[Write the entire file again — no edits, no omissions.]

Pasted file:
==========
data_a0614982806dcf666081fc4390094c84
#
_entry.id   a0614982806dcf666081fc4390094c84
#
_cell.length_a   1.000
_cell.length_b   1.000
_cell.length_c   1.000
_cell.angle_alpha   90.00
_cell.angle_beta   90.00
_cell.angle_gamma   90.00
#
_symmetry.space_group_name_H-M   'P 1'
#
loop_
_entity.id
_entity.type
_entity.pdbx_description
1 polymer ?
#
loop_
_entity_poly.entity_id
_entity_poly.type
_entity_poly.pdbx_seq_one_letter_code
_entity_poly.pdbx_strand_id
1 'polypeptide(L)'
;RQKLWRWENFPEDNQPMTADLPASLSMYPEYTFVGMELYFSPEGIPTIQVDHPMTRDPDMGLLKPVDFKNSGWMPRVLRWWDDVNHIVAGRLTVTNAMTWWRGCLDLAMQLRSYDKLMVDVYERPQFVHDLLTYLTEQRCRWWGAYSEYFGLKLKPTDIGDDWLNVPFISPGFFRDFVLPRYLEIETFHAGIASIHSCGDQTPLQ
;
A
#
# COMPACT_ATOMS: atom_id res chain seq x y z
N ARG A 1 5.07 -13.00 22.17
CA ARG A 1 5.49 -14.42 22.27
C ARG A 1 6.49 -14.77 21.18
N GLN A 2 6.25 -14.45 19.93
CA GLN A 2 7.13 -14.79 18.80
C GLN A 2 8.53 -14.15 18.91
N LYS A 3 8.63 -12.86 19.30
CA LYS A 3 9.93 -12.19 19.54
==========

data_a0614982806dcf666081fc4390094c84
#
_entry.id   a0614982806dcf666081fc4390094c84
#
_cell.length_a   1.000
_cell.length_b   1.000
_cell.length_c   1.000
_cell.angle_alpha   90.00
_cell.angle_beta   90.00
_cell.angle_gamma   90.00
#
_symmetry.space_group_name_H-M   'P 1'
#
loop_
_entity.id
_entity.type
_entity.pdbx_description
1 polymer ?
#
loop_
_entity_poly.entity_id
_entity_poly.type
_entity_poly.pdbx_seq_one_letter_code
_entity_poly.pdbx_strand_id
1 'polypeptide(L)'
;RQKLWRWENFPEDNQPMTADLPASLSMYPEYTFVGMELYFSPEGIPTIQVDHPMTRDPDMGLLKPVDFKNSGWMPRVLRWWDDVNHIVAGRLTVTNAMTWWRGCLDLAMQLRSYDKLMVDVYERPQFVHDLLTYLTEQRCRWWGAYSEYFGLKLKPTDIGDDWLNVPFISPGFFRDFVLPRYLEIETFHAGIASIHSCGDQTPLQ
;
A
#
# COMPACT_ATOMS: atom_id res chain seq x y z
N ARG A 1 5.07 -13.00 22.17
CA ARG A 1 5.49 -14.42 22.27
C ARG A 1 6.49 -14.77 21.18
N GLN A 2 6.25 -14.45 19.93
CA GLN A 2 7.13 -14.79 18.80
C GLN A 2 8.53 -14.15 18.91
N LYS A 3 8.63 -12.86 19.30
CA LYS A 3 9.93 -12.19 19.54